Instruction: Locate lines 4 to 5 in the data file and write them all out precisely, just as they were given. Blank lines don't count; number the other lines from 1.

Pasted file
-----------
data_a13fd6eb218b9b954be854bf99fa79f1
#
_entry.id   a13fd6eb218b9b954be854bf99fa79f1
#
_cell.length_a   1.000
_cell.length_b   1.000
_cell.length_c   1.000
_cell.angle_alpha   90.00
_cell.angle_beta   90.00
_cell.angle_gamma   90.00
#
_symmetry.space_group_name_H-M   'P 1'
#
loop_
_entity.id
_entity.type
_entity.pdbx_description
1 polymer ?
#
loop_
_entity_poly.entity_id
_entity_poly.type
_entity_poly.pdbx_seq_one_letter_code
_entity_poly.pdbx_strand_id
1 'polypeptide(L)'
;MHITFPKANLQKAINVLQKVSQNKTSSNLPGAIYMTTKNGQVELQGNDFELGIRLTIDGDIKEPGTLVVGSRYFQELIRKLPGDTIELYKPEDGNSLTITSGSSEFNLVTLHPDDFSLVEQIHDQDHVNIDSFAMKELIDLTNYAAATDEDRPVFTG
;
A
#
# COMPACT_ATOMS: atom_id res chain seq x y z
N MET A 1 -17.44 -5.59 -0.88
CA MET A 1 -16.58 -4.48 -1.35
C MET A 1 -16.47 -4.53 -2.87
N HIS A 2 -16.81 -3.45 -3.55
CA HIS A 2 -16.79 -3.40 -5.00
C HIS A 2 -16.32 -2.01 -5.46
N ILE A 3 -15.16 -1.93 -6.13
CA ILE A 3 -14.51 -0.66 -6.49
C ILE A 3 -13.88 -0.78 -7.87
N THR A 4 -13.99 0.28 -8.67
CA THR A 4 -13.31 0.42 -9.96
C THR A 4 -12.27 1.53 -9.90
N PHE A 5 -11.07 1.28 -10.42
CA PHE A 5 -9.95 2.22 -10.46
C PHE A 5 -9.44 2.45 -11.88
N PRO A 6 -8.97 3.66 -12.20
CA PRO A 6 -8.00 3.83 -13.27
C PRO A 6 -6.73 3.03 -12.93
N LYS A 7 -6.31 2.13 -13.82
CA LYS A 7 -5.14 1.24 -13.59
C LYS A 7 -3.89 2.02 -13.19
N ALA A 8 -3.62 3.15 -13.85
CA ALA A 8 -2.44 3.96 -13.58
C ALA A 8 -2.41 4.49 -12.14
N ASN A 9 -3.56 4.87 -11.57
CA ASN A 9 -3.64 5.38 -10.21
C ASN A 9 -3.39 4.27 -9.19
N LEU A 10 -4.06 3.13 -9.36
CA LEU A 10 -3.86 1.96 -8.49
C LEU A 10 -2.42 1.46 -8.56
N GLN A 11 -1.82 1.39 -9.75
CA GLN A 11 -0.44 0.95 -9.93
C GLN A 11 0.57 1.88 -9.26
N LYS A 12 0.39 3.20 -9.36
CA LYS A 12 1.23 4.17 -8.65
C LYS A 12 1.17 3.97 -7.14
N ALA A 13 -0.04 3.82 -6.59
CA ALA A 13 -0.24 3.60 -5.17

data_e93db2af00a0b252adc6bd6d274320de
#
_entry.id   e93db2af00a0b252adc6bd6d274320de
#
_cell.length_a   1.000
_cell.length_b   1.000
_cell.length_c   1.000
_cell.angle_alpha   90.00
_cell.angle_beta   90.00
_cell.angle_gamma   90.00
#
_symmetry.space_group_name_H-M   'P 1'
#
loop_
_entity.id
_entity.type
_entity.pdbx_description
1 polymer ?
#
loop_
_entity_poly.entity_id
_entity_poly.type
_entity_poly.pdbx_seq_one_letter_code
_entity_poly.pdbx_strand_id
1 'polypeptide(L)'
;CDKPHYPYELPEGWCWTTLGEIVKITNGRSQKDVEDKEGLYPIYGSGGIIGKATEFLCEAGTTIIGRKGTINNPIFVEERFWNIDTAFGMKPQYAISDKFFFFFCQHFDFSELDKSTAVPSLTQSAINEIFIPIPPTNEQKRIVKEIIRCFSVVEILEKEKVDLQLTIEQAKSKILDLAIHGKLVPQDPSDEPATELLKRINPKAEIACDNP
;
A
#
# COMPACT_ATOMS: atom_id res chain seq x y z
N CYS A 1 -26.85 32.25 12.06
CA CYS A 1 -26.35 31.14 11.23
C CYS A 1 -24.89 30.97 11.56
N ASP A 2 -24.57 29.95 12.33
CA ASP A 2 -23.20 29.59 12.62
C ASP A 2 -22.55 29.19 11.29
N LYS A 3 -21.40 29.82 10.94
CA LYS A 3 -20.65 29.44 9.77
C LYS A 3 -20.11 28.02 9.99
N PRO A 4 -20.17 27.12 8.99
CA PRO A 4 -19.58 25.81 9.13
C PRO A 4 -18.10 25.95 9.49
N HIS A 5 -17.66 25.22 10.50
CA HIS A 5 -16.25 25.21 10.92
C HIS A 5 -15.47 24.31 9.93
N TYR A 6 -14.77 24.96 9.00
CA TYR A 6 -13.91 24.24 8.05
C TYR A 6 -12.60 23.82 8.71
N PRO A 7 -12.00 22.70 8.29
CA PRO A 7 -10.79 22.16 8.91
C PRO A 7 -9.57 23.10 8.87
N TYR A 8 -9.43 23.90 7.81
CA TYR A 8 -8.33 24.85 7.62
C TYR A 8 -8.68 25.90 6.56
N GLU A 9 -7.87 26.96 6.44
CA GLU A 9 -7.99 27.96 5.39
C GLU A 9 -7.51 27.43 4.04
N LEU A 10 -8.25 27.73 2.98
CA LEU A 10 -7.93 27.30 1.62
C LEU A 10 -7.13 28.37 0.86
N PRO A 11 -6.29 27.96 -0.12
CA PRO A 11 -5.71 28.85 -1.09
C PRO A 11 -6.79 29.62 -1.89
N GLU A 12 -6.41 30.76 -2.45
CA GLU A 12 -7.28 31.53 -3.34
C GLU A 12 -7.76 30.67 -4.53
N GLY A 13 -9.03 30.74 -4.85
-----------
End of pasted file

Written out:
#
_cell.length_a   1.000